Transgender people in the country had 7.7 times the rate of suicide attempts and 3.5 times the rate of suicide deaths compared with the rest of the population, according to the records analyzed in the study, though suicide rates in all groups decreased over time. And transgender people in Denmark died — by suicide or other causes — at younger ages than others.

The authors of the new report identified nearly 3,800 transgender people in Denmark by pulling data from two sources: hospital records and applications for legal gender changes. Among that group, nearly 43 percent had a psychiatric diagnosis, compared with 7 percent of the nontransgender group. [Emphasis added.]

Denmark has had remarkably open sex-change laws for many decades and the government has reliable data going back at least to 1980. The result, at least in Denmark, of a society open and inviting to gender transition is a suicide rate significantly higher than that of the general population.

Other surveys, similar to that conducted by the Trevor Project, have faced similar unanswered questions as to their methodology.

What’s the Agenda?

Understanding the viewpoint and agenda of those conducting the survey can also offer clues as to their bias. The Trevor Project boldly proclaims its bias on their website by saying, “Our original research is examined, in depth, through the lens of intersectionality by way of our national survey, research briefs & reports, and peer-reviewed journal articles.”

Intersectionality is a term coined by Kimberle Crenshaw, a college professor and co-founder of the African American Policy Forum, that defines hierarchies of oppression. Like Critical Race Theory, it draws on Marxist origins to define societal ills in terms of power dynamics, rejecting the focus on personal liberty and equality found in the Declaration of Independence and the United States Constitution.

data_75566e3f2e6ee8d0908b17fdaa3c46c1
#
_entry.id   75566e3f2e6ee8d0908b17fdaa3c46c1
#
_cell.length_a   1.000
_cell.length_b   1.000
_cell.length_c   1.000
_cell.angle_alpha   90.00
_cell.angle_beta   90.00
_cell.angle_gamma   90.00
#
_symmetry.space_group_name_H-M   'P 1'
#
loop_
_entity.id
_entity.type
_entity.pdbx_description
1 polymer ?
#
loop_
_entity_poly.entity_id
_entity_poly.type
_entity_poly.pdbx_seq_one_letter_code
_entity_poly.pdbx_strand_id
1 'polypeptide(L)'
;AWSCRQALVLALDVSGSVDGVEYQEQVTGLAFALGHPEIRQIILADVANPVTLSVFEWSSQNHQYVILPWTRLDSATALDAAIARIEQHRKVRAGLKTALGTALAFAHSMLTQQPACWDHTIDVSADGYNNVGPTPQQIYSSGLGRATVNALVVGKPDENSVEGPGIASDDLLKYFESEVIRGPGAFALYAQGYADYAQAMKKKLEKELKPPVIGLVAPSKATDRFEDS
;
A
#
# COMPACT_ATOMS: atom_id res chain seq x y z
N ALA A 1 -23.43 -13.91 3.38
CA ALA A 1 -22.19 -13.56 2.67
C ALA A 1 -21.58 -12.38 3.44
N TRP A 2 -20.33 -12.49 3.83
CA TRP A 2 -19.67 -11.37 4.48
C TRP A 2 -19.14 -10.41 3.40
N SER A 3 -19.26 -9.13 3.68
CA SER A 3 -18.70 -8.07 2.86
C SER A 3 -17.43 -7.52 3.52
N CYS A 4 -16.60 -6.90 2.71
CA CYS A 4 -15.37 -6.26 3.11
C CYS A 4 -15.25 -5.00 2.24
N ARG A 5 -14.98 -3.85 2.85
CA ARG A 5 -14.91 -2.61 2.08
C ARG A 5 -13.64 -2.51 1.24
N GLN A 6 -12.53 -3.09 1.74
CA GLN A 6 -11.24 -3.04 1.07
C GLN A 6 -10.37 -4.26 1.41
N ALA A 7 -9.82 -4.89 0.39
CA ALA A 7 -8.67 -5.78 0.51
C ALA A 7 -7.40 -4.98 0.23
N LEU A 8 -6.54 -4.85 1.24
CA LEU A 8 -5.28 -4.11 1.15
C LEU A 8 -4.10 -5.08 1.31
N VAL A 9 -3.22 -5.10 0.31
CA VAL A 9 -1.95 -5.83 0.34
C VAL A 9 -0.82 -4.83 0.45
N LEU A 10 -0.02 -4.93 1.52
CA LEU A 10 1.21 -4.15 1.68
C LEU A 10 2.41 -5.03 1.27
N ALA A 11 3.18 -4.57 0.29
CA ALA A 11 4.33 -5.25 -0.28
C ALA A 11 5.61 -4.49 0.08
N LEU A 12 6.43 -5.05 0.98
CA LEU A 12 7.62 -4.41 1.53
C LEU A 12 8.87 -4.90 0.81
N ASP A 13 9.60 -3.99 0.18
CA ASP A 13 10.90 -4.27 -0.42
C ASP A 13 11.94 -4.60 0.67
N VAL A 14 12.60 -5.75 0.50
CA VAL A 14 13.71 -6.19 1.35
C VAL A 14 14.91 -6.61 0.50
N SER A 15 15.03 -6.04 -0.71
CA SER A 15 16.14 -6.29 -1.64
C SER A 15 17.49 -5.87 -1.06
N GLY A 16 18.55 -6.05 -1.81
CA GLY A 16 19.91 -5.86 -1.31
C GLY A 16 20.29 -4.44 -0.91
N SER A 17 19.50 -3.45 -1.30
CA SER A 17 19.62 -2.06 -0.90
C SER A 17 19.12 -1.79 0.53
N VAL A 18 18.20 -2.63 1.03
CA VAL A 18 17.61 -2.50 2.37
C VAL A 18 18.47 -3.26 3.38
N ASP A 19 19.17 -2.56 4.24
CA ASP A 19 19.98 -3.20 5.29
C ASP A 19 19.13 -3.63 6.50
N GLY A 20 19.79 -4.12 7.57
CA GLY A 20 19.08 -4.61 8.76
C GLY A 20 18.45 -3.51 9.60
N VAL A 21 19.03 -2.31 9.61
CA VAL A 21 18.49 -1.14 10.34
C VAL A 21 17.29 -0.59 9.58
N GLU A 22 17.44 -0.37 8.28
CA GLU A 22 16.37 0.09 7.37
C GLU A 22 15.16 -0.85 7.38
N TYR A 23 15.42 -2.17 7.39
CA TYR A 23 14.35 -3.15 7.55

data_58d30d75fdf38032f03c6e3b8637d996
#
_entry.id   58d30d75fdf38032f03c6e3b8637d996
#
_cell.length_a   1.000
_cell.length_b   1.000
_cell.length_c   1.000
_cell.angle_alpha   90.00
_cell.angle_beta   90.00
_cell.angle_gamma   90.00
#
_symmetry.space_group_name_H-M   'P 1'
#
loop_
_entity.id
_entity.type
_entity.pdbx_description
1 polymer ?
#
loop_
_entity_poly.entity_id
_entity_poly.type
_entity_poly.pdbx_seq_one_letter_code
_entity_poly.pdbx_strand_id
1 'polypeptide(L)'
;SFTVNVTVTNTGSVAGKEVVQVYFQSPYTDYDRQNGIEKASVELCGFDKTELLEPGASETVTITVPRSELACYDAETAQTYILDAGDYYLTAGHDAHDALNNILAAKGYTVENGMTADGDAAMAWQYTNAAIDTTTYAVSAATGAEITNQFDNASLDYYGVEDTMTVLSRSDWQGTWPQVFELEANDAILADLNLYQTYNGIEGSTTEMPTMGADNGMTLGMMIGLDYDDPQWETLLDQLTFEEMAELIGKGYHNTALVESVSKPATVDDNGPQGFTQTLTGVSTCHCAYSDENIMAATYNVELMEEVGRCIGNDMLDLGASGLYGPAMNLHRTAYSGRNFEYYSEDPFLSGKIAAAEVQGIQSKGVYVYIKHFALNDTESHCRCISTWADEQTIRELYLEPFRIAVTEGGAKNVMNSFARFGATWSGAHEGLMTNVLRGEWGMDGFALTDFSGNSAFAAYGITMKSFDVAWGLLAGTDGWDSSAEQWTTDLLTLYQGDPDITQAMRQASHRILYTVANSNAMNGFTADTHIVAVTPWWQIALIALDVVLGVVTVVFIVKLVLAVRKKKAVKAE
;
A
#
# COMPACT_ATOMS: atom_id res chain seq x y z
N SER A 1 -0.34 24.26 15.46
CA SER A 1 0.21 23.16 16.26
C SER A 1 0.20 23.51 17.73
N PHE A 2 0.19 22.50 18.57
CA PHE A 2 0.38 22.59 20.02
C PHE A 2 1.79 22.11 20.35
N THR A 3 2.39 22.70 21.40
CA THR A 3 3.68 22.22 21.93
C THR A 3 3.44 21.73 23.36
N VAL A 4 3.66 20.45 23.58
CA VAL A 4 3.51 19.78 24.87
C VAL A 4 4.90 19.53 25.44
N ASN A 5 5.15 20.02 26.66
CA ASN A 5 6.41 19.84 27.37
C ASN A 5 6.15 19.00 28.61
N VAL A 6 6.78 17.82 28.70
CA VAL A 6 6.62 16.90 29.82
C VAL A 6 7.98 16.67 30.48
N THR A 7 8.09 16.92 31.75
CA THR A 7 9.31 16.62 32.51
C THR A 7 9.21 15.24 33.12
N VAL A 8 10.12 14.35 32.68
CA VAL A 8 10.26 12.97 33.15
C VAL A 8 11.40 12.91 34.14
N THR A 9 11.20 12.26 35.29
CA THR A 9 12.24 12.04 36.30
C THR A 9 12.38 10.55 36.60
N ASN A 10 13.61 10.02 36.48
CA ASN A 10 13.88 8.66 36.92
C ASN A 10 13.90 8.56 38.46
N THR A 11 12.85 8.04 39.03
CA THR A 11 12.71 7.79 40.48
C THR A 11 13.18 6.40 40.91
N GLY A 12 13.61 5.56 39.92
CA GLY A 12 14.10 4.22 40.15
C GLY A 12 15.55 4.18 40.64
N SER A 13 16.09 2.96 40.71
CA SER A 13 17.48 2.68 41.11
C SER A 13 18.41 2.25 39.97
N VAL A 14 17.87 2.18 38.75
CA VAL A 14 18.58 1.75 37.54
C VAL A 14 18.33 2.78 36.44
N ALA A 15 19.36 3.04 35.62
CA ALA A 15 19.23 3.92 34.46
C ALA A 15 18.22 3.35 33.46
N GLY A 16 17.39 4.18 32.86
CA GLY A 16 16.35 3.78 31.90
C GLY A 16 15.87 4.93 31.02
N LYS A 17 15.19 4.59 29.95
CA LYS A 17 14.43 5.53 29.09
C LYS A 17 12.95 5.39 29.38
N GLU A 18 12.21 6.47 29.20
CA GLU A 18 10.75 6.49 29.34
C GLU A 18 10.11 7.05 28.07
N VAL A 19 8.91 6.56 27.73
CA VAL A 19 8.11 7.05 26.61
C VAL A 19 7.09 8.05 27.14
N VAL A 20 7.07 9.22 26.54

The Trevor Project and its research offer the same power struggle framework to define the oppression it sees in the world.

On top of that, throughout its web and social media presence, the Trevor Project consistently uses language like, “the gender assigned at birth,” as if filling out a birth certificate prior to around 2018 or so constituted some sort of crime against gender.

The “lens of intersectionality” clearly creates a bias towards grievance studies and hierarchies of victimhood that reveals the agenda—and reveals that the study design had an obvious goal in mind. In short, it was designed to come up with data to fit the end goal.

Many Unanswered Questions

Despite their best efforts to present a conclusion that the only way to avoid suicide among LGBTQ youth must center around affirmation, several questions remain unanswered:

  • What other factors could lead to higher-than-average suicide rates among young people considering gender transition?
  • Has the increasingly popular trend of declaring oneself non-binary actually caused suicidal ideation among young people?
  • How many children simply go through thinking about gender as a fad, or a phase, that they’d eventually outgrow?
  • How can we explain the higher rates of suicide among adults who have begun and/or completed transitioning, and still support the idea of gender-affirming care?
  • What happens when a child transitions, only to come to believe they’ve made a mistake?

The Trevor Project and its survey reject these questions as irrelevant and harmful. And yet those questions persist, without sufficient study.

Jeff Reynolds is the author of the book, Behind the Curtain: Inside the Network of Progressive Billionaires and Their Effort to Undermine Democracy. You can find all his work at